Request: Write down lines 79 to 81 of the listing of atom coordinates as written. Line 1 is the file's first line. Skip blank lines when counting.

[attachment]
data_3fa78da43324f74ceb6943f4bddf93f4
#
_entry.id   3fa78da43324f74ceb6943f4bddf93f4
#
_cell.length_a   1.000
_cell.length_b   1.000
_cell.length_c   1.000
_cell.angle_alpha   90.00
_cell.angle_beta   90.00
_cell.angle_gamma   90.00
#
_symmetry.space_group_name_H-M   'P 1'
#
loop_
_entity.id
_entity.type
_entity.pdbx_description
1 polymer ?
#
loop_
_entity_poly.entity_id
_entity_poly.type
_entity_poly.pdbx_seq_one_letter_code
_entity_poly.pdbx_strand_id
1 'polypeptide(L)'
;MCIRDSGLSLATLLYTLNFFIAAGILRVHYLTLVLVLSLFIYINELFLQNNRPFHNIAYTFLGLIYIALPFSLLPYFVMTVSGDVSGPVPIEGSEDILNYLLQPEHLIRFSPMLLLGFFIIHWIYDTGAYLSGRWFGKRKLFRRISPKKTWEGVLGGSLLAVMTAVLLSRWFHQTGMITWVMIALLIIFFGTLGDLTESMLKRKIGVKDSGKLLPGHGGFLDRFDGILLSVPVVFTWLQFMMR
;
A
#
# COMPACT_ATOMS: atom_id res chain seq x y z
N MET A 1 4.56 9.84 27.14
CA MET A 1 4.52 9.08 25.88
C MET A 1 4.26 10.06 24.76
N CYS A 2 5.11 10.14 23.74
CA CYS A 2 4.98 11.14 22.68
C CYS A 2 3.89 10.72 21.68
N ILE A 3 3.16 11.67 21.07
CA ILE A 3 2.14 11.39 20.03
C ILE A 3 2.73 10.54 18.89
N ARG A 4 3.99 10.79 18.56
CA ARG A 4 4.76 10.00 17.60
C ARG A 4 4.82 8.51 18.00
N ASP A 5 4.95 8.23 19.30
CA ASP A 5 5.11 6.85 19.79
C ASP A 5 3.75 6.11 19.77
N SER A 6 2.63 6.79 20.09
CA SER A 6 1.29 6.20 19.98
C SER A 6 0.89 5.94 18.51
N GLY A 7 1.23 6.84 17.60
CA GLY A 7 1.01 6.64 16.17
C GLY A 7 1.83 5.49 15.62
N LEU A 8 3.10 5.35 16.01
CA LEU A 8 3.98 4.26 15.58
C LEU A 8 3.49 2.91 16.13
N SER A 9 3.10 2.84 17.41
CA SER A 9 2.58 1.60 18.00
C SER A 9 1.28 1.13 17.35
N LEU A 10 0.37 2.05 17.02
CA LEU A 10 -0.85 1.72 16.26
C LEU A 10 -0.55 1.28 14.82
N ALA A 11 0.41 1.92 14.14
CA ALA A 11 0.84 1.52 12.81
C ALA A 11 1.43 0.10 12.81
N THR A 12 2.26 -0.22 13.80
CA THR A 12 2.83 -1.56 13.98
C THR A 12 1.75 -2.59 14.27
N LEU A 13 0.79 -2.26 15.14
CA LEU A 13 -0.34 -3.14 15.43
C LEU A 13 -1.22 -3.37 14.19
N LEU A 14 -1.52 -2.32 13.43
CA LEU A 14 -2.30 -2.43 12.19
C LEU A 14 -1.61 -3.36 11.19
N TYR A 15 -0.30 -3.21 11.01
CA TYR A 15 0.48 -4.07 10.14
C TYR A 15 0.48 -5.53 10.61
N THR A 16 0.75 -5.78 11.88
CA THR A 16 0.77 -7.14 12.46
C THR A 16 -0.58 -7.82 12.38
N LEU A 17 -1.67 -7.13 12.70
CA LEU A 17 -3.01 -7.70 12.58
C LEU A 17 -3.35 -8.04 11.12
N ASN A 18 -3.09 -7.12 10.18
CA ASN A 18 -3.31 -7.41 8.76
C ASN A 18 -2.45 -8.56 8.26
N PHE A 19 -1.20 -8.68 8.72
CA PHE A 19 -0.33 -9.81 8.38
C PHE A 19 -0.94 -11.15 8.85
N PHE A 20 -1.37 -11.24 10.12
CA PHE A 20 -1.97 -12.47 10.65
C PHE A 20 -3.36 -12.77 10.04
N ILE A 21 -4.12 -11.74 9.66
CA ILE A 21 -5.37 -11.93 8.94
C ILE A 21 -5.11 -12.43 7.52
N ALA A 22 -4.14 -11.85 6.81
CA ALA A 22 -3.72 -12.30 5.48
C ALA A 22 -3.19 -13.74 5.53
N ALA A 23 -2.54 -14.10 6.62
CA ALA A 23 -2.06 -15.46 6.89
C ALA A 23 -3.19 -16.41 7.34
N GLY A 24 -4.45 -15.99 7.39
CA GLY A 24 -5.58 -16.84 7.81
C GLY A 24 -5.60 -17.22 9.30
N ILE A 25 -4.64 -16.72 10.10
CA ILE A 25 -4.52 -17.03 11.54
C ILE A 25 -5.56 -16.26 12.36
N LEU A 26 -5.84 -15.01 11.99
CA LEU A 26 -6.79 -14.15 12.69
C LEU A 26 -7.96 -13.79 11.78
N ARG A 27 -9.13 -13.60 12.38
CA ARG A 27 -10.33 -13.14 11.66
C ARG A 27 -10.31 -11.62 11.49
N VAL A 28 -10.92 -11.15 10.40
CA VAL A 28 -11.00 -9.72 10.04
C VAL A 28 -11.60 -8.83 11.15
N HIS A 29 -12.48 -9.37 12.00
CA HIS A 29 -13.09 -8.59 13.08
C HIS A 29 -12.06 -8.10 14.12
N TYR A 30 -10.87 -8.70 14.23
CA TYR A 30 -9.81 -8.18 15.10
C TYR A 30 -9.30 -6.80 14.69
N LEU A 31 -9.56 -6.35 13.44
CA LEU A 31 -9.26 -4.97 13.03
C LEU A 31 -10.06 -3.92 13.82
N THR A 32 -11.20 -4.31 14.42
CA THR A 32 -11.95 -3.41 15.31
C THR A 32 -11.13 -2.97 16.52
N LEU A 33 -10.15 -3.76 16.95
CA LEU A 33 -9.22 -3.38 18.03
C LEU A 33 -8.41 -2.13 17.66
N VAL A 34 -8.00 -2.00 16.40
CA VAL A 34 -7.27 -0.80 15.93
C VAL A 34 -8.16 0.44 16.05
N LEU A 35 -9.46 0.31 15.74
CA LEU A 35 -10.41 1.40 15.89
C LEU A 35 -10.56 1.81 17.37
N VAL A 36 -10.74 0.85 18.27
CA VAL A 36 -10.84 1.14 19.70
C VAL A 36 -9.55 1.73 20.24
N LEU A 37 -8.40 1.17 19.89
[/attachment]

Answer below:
N LEU A 17 -1.67 -7.13 12.70
CA LEU A 17 -3.01 -7.70 12.58
C LEU A 17 -3.35 -8.04 11.12